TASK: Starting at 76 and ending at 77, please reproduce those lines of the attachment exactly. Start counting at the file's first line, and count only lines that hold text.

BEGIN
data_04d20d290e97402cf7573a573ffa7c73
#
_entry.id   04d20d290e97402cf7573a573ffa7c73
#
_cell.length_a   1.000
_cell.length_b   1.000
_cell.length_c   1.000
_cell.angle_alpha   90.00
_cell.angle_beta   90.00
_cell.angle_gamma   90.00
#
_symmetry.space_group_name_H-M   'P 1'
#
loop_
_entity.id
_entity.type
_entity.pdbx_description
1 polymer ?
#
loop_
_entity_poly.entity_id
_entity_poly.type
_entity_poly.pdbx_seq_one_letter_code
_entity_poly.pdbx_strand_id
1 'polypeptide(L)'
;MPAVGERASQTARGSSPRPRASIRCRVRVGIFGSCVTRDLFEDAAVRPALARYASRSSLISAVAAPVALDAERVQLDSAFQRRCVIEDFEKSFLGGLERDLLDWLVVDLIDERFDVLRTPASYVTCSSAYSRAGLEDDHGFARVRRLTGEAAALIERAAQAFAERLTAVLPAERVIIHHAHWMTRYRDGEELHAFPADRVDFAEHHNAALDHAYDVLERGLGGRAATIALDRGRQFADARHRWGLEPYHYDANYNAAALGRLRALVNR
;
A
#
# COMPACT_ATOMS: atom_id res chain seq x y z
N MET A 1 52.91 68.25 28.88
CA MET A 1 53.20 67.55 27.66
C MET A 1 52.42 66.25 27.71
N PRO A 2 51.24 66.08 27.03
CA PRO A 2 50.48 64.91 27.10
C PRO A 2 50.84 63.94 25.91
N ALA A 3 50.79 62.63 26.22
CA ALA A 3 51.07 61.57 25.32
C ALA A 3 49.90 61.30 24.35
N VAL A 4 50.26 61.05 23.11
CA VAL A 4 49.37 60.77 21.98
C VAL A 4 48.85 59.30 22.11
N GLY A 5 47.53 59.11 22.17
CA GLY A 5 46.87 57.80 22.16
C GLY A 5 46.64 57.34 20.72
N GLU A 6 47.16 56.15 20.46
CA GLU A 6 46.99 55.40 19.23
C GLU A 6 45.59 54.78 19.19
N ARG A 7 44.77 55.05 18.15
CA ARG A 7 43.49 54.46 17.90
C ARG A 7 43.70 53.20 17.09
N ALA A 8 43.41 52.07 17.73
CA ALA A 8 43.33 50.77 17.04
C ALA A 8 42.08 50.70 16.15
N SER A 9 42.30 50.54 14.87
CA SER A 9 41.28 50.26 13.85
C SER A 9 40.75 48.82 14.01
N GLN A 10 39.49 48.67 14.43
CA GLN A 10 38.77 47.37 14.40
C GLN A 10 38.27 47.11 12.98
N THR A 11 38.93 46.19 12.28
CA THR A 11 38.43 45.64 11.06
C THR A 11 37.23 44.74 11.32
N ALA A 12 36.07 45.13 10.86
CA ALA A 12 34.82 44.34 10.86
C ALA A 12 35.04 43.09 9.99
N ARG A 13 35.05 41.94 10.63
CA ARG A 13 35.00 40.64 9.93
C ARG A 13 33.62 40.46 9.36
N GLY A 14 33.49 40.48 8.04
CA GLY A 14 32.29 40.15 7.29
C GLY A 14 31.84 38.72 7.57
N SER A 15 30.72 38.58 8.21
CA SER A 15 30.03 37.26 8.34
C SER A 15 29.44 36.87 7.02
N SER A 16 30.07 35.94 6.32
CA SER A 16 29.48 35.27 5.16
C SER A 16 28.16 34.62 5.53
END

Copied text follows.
N SER A 16 30.07 35.94 6.32
CA SER A 16 29.48 35.27 5.16